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gonna, Daddy, gonna

Michael, that Gentlest of Readers, has been wandering though the back pages of this Tohu Bohu, and has left a few comments, here and there, which is awfully nice, like leaving little gifts around the house. It also, by the way, points out one of the nice things about this medium that is, I suspect, sadly underused: the ease with which the blogger can examine his own breadcrumbs, and the humility (as well as the sense of movement) that goes along with that. As Jed (mine host is, thank the Divine, home, and as he knows, carries with him not only Your Humble Blogger’s affection but admiration, whether at home or no) set up the Recent Comments to link to the comment, not the note, if a Gentle Reader wants to be reminded what I was on about when, the search field comes in handy. For instance, Michael has a cogent observation on my note Really changing management, from July 2003, the substance of which I had entirely forgotton. But, as it turns out, YHB has used the word management in only seven notes, three of which were from that summer month. Now that would make an interesting meme, if LJs are easily searchable that way.

Anyway, it turns out that YHB has only used the ‘word’ gonna in only seven notes as well. What I found interesting was how I used it... Twice it’s in the title and no-where in the body of the piece; both of those are cultural references. Four of them are song lyrics notes. The fifth is in a quote (or a paraphrase, anyway) from the great Rep. Barney Frank, speaking at the Democratic National Convention last summer. In other words, I’ve never said it in my own voice.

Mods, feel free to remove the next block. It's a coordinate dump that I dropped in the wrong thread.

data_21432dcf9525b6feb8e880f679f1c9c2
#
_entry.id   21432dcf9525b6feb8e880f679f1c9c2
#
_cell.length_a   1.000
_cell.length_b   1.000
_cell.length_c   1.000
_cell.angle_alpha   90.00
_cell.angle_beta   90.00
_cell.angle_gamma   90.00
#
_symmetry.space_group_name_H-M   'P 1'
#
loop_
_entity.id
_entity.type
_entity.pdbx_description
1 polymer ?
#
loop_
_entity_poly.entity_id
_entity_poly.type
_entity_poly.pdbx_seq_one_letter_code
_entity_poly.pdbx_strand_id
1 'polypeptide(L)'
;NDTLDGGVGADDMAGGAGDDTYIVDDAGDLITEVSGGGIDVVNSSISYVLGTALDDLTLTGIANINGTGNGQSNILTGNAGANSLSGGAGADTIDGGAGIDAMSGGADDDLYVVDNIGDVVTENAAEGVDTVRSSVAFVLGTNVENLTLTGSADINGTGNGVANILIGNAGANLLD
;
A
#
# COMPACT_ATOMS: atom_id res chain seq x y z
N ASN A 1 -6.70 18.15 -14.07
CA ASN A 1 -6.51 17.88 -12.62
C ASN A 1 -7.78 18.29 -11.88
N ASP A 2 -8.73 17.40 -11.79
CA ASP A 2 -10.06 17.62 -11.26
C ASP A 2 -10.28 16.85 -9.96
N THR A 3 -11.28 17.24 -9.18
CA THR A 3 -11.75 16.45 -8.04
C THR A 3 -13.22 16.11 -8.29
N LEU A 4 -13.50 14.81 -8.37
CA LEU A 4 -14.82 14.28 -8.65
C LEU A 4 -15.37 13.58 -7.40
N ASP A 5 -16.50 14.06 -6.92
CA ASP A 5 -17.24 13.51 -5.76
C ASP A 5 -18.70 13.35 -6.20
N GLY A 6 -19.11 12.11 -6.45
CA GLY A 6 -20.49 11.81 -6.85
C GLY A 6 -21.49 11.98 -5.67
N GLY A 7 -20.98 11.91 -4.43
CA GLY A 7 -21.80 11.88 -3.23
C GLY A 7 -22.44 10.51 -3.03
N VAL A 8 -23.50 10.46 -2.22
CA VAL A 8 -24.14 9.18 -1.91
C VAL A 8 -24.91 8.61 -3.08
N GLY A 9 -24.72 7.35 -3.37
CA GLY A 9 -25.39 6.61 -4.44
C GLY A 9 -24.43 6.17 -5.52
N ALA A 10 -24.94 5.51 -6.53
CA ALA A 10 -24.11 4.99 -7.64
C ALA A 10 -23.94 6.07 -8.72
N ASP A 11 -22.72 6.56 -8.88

Now, in my speaking voice (look out, or I’ll start podcasting, now) I often say ‘going to’ with two syllables, probably more often than with three. And I’m scarcely reluctant to mangle spelling for effect. Yet I evidently used ‘going to’ 85 times, and I’m guessing almost all of those were in my own voice (or my ‘Vardibidian’ voice, anyway). Well, OK, you say, he’s fine with using hijjus or churchin’, but hesitant to use gonna. So what? Well, then, why do I use it so often in other people’s voices? And it’s not that I’m really identifying a particular dialect. The voices in question belong to The Proclaimers (Scotland’s favorite sons), Dr. John, Cab Calloway, the BoDeans, and June Christy, in addition to the Hon. Barney Frank. As for the first title, well, I hear it in the magnificent voices of Sweet Honey in the Rock, but then I should admit that if I were really going to dialecticize those voices, I might spell it Ain’t gon’ study woah no moah (and having begun typing, I had to restrain myself from typing Ain’t gon’ study wo’ fo’ shizzle). Still, in the relevant phrase, gonna ghit-beats going to by twenty to one, or more accurately by 4720 to 224, although leaving off both and searching for “study war no more” yields 13,800 which means that the four-word phrase is used more often without either (although, predictably, “study war no more” �gonna �“going to” gives only about 5,800 hits, leaving three thousand pages which neither do nor do not have one or another of the phrases). And, by the way, the only other misspellings I allow myself (deliberately, that is) in those lyrics notes are ev’ry, wond’ring, and splittin’ (to rhyme with Britain).

So, I suppose the answer is that I think the gonna spelling is OK if, and only if, I’m emphasizing scansion or rhyme. More generally, I think it’s OK to use dialect in quoting a song lyric, but only to the extent that it affects the scansion or rhyme, but not otherwise. It’s good to know that’s what I think; I never would have known.

chazak, chazak, v’nitchazek,
-Vardibidian.